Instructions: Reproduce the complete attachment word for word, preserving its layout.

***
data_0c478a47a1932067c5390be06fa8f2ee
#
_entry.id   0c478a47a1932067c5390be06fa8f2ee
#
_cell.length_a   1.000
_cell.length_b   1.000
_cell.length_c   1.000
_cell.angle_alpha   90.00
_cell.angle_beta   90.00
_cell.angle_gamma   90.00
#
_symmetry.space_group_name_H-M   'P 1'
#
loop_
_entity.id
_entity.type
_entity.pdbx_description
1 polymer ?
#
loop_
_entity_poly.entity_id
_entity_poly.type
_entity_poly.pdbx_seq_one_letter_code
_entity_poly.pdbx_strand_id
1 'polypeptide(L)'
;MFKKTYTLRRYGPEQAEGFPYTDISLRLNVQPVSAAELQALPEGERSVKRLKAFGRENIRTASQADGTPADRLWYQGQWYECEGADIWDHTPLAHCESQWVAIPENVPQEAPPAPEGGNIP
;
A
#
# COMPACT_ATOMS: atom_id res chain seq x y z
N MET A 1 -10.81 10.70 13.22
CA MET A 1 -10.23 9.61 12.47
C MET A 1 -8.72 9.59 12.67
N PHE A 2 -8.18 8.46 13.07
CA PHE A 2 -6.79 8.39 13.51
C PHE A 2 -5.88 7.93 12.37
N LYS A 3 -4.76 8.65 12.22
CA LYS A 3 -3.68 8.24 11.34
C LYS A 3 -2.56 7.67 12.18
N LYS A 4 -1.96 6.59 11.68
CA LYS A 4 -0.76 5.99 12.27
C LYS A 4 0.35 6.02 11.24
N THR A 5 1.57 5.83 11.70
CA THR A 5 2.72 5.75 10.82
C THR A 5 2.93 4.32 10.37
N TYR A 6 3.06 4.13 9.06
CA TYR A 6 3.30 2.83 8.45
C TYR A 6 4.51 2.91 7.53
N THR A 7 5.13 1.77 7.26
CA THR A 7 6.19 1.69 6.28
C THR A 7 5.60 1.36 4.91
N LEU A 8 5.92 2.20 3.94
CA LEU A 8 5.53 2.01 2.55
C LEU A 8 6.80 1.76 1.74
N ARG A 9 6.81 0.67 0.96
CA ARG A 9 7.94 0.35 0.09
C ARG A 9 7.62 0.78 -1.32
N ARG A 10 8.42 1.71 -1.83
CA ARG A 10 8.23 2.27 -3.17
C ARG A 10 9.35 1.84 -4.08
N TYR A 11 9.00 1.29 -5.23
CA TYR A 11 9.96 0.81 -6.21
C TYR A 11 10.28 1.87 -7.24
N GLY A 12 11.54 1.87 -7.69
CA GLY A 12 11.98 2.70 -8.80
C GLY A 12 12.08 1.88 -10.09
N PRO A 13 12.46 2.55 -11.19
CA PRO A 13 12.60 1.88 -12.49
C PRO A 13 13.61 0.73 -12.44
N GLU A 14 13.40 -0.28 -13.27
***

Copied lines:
data_0c478a47a1932067c5390be06fa8f2ee
#
_entry.id   0c478a47a1932067c5390be06fa8f2ee
#
_cell.length_a   1.000
_cell.length_b   1.000
_cell.length_c   1.000
_cell.angle_alpha   90.00
_cell.angle_beta   90.00
_cell.angle_gamma   90.00
#
_symmetry.space_group_name_H-M   'P 1'
#
loop_
_entity.id
_entity.type
_entity.pdbx_description
1 polymer ?
#
loop_
_entity_poly.entity_id
_entity_poly.type
_entity_poly.pdbx_seq_one_letter_code
_entity_poly.pdbx_strand_id
1 'polypeptide(L)'
;MFKKTYTLRRYGPEQAEGFPYTDISLRLNVQPVSAAELQALPEGERSVKRLKAFGRENIRTASQADGTPADRLWYQGQWYECEGADIWDHTPLAHCESQWVAIPENVPQEAPPAPEGGNIP
;
A
#
# COMPACT_ATOMS: atom_id res chain seq x y z
N MET A 1 -10.81 10.70 13.22
CA MET A 1 -10.23 9.61 12.47
C MET A 1 -8.72 9.59 12.67
N PHE A 2 -8.18 8.46 13.07
CA PHE A 2 -6.79 8.39 13.51
C PHE A 2 -5.88 7.93 12.37
N LYS A 3 -4.76 8.65 12.22
CA LYS A 3 -3.68 8.24 11.34
C LYS A 3 -2.56 7.67 12.18
N LYS A 4 -1.96 6.59 11.68
CA LYS A 4 -0.76 5.99 12.27
C LYS A 4 0.35 6.02 11.24
N THR A 5 1.57 5.83 11.70
CA THR A 5 2.72 5.75 10.82
C THR A 5 2.93 4.32 10.37
N TYR A 6 3.06 4.13 9.06
CA TYR A 6 3.30 2.83 8.45
C TYR A 6 4.51 2.91 7.53
N THR A 7 5.13 1.77 7.26
CA THR A 7 6.19 1.69 6.28
C THR A 7 5.60 1.36 4.91
N LEU A 8 5.92 2.20 3.94
CA LEU A 8 5.53 2.01 2.55
C LEU A 8 6.80 1.76 1.74
N ARG A 9 6.81 0.67 0.96
CA ARG A 9 7.94 0.35 0.09
C ARG A 9 7.62 0.78 -1.32
N ARG A 10 8.42 1.71 -1.83
CA ARG A 10 8.23 2.27 -3.17
C ARG A 10 9.35 1.84 -4.08
N TYR A 11 9.00 1.29 -5.23
CA TYR A 11 9.96 0.81 -6.21
C TYR A 11 10.28 1.87 -7.24
N GLY A 12 11.54 1.87 -7.69
CA GLY A 12 11.98 2.70 -8.80
C GLY A 12 12.08 1.88 -10.09
N PRO A 13 12.46 2.55 -11.19
CA PRO A 13 12.60 1.88 -12.49
C PRO A 13 13.61 0.73 -12.44
N GLU A 14 13.40 -0.28 -13.27